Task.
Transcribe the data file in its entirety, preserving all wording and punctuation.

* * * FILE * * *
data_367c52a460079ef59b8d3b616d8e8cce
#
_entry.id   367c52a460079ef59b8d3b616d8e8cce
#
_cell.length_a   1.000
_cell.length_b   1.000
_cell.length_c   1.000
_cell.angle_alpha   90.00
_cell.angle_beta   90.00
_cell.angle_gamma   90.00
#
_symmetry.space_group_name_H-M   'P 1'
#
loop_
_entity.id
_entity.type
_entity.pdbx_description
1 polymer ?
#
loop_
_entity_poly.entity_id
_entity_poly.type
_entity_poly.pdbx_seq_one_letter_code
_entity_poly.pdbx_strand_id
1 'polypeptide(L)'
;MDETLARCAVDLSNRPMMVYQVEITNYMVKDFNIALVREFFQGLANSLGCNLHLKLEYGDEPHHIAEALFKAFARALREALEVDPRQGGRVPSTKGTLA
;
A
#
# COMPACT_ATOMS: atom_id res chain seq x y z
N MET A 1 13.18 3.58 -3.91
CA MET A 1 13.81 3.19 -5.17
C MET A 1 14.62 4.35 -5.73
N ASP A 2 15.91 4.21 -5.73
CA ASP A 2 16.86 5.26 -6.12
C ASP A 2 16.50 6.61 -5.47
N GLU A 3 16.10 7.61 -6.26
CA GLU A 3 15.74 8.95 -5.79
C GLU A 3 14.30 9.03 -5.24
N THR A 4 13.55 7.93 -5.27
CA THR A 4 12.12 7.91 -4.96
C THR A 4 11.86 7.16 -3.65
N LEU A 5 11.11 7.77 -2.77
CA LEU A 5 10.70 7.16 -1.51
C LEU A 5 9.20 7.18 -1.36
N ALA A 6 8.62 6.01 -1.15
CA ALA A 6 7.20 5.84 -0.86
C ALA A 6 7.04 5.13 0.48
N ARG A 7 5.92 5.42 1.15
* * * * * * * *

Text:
data_367c52a460079ef59b8d3b616d8e8cce
#
_entry.id   367c52a460079ef59b8d3b616d8e8cce
#
_cell.length_a   1.000
_cell.length_b   1.000
_cell.length_c   1.000
_cell.angle_alpha   90.00
_cell.angle_beta   90.00
_cell.angle_gamma   90.00
#
_symmetry.space_group_name_H-M   'P 1'
#
loop_
_entity.id
_entity.type
_entity.pdbx_description
1 polymer ?
#
loop_
_entity_poly.entity_id
_entity_poly.type
_entity_poly.pdbx_seq_one_letter_code
_entity_poly.pdbx_strand_id
1 'polypeptide(L)'
;MDETLARCAVDLSNRPMMVYQVEITNYMVKDFNIALVREFFQGLANSLGCNLHLKLEYGDEPHHIAEALFKAFARALREALEVDPRQGGRVPSTKGTLA
;
A
#
# COMPACT_ATOMS: atom_id res chain seq x y z
N MET A 1 13.18 3.58 -3.91
CA MET A 1 13.81 3.19 -5.17
C MET A 1 14.62 4.35 -5.73
N ASP A 2 15.91 4.21 -5.73
CA ASP A 2 16.86 5.26 -6.12
C ASP A 2 16.50 6.61 -5.47
N GLU A 3 16.10 7.61 -6.26
CA GLU A 3 15.74 8.95 -5.79
C GLU A 3 14.30 9.03 -5.24
N THR A 4 13.55 7.93 -5.27
CA THR A 4 12.12 7.91 -4.96
C THR A 4 11.86 7.16 -3.65
N LEU A 5 11.11 7.77 -2.77
CA LEU A 5 10.70 7.16 -1.51
C LEU A 5 9.20 7.18 -1.36
N ALA A 6 8.62 6.01 -1.15
CA ALA A 6 7.20 5.84 -0.86
C ALA A 6 7.04 5.13 0.48
N ARG A 7 5.92 5.42 1.15